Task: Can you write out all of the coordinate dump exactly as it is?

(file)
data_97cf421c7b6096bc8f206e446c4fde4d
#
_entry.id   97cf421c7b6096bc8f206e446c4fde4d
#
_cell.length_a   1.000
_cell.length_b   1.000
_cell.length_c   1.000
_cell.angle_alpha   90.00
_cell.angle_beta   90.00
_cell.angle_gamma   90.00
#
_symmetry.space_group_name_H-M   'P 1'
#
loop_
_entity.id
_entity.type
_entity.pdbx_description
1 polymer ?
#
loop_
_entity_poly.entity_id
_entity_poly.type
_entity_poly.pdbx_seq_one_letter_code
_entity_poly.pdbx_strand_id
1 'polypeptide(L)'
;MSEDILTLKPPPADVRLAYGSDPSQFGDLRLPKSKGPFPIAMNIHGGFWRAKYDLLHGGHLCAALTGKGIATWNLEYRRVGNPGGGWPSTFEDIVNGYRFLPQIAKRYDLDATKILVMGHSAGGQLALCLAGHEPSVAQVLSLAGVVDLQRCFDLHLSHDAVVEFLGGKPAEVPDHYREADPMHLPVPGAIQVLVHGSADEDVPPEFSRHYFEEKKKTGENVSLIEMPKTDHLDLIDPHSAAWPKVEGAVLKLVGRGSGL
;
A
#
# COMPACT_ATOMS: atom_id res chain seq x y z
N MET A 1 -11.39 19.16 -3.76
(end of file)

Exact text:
data_97cf421c7b6096bc8f206e446c4fde4d
#
_entry.id   97cf421c7b6096bc8f206e446c4fde4d
#
_cell.length_a   1.000
_cell.length_b   1.000
_cell.length_c   1.000
_cell.angle_alpha   90.00
_cell.angle_beta   90.00
_cell.angle_gamma   90.00
#
_symmetry.space_group_name_H-M   'P 1'
#
loop_
_entity.id
_entity.type
_entity.pdbx_description
1 polymer ?
#
loop_
_entity_poly.entity_id
_entity_poly.type
_entity_poly.pdbx_seq_one_letter_code
_entity_poly.pdbx_strand_id
1 'polypeptide(L)'
;MSEDILTLKPPPADVRLAYGSDPSQFGDLRLPKSKGPFPIAMNIHGGFWRAKYDLLHGGHLCAALTGKGIATWNLEYRRVGNPGGGWPSTFEDIVNGYRFLPQIAKRYDLDATKILVMGHSAGGQLALCLAGHEPSVAQVLSLAGVVDLQRCFDLHLSHDAVVEFLGGKPAEVPDHYREADPMHLPVPGAIQVLVHGSADEDVPPEFSRHYFEEKKKTGENVSLIEMPKTDHLDLIDPHSAAWPKVEGAVLKLVGRGSGL
;
A
#
# COMPACT_ATOMS: atom_id res chain seq x y z
N MET A 1 -11.39 19.16 -3.76